So, my advice is to talk to your lender and provide that sale as a data point. Ask your lender to forward it to the appraiser. The process is called a "reconsideration". If the sale you cite is a valid data point to consider, it will (or should) be considered. I know of no appraiser (although I'm sure there are some) who wouldn't reconsider their value if provided with a valid data that supported such a change but wasn't available or discovered during the original research.

You can list your other items of concern if you'd like but it sounds like you are arguing adjustment amounts. Unless you can prove and support your adjustments (persuasively so they are more credible than the appraiser's) that probably isn't going to move the needle.

Go with the new sale. State in your request that it may have been so new that it wouldn't be available to the appraiser (many appraisers are naturally defensive; if that gets passed on to the appraiser, at least s/he won't think you are questioning their competency but recognized it was so new that it could have been missed through no fault of the appraiser). Ask the lender to provide it to the appraiser and state that given this sale, you believe a reconsideration of the value may be warranted.

Good luck!
 

Ygb

Freshman Member
Joined
Mar 2, 2017
Professional Status
General Public
State
Maryland
Ok, thank you. I am not arguing at all and definitely I am not arguing the adjustment amounts. But because the difference of properties sale is $65k it seems matter what properties are used for adjustment as when he used more expensive properties out value was $15k higher after adjustment.
I just wanted to know if it would be appropriate to point out to that property to him and ask to reconsider.

The rest of the questions were mostly for me to understand what kind of work is worth putting money in to raise the value.

I have absolutely no problem with the appraiser or the work he did or the adjustments for that matter.

Thank you for the response.

As JTip pointed out, the difference between what you hoped to achieve and what the appraisal concluded is less than 2%. Unless there were significant condition/quality items overlooked in the analysis, I doubt anything would change.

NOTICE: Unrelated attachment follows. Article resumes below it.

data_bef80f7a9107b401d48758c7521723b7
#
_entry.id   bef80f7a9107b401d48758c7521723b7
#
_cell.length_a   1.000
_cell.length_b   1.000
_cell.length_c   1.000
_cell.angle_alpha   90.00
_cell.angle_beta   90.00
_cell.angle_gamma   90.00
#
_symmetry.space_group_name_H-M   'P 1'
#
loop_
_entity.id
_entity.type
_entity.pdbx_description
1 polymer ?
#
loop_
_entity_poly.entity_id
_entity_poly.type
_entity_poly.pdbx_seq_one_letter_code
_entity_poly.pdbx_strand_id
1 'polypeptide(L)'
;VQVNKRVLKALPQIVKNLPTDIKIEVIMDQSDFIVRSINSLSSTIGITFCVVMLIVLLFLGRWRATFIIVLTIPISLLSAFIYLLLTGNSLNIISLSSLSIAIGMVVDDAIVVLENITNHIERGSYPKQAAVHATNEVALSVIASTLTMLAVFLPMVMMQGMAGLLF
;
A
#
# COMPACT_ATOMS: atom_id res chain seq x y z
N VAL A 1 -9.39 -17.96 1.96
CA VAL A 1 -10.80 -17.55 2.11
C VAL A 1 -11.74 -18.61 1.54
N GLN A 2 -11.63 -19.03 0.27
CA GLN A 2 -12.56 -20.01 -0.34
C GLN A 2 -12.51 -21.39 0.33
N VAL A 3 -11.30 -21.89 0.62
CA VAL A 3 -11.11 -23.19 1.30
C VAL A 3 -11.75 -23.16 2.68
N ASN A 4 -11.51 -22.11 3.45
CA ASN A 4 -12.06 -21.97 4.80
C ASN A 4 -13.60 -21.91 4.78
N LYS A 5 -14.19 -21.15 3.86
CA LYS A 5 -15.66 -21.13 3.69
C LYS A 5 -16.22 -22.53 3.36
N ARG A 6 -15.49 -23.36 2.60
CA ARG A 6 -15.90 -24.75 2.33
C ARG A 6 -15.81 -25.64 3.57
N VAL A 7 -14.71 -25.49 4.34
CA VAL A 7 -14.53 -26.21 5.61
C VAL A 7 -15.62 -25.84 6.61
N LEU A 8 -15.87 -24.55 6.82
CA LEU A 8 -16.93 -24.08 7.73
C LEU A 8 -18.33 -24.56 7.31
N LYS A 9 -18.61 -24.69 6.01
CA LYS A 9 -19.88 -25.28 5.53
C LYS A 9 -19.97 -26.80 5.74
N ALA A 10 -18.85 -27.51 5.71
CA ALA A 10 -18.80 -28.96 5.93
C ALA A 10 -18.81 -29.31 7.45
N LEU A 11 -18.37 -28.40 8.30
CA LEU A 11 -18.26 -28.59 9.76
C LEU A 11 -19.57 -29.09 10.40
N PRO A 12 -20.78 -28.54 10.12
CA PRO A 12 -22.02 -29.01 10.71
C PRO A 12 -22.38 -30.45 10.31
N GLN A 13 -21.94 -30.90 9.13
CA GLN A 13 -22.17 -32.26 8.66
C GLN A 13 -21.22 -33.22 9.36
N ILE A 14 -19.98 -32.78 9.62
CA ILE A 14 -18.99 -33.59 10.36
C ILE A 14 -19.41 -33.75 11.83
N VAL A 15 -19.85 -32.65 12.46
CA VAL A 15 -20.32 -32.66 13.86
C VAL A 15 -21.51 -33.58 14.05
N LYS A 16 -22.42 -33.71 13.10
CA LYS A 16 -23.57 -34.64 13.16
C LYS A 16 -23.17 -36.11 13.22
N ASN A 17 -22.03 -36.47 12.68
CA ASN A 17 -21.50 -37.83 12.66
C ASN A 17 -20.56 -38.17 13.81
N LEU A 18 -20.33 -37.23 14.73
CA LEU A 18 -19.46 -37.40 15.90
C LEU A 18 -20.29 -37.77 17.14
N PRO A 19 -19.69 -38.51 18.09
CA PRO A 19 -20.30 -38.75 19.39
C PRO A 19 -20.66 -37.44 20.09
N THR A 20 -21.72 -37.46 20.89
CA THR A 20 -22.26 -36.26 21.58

However, the sale that you cite, if comparable and closing prior to your appraisal date, is relevant data. Not knowing what kind of MLS or public records system is available in your market, that sale might not have been discovered in the course of an appraiser's normal data search.
So, my advice is to talk to your lender and provide that sale as a data point. Ask your lender to forward it to the appraiser. The process is called a "reconsideration". If the sale you cite is a valid data point to consider, it will (or should) be considered. I know of no appraiser (although I'm sure there are some) who wouldn't reconsider their value if provided with a valid data that supported such a change but wasn't available or discovered during the original research.

You can list your other items of concern if you'd like but it sounds like you are arguing adjustment amounts. Unless you can prove and support your adjustments (persuasively so they are more credible than the appraiser's) that probably isn't going to move the needle.

Go with the new sale. State in your request that it may have been so new that it wouldn't be available to the appraiser (many appraisers are naturally defensive; if that gets passed on to the appraiser, at least s/he won't think you are questioning their competency but recognized it was so new that it could have been missed through no fault of the appraiser). Ask the lender to provide it to the appraiser and state that given this sale, you believe a reconsideration of the value may be warranted.

Good luck!
 

Ygb

Freshman Member
Joined
Mar 2, 2017
Professional Status
General Public
State
Maryland
You do realize this is a 1.75% difference.....while not brain surgery, if it was a hand grenade it would have taken off both legs....
I am not sure what you mean.
My point is how is it possible that extra 200 sq ft and a bathroom jumps price of the house by $65k? Only because cheaper houses were sold almost 6 months ago. In this market 6 months is too long. The prices had been climbing up again. It's a tiny houses of 1060 sq ft and 1200sq ft. Of course I want to be compared to the sale from two weeks ago and not August of last year.
 

jay trotta

Elite Member
Joined
Feb 8, 2004
Professional Status
Certified Residential Appraiser
State
Connecticut
You may find the Buyer to be the result; were they Local or Out of Town ?

Were they Renting ?
Did they recently Sell a Home ?
Is there something that captured their, emotions about the property ?
Were they Trust Fund Kids ?
Did someone provide some leftover capital ?
We could go on and on, but you get the gist, there are ample reasons for the Buyer to have, what some may consider; Overpay for the property?; that is another thread on another day. You need to gather All the facts; Also, the Closing was 2 weeks prior to your visit, he/she may just have missed it or the local MLS delayed publishing or may have had other figures.
What was the "List Price" of the other House that Sold for $65k above ?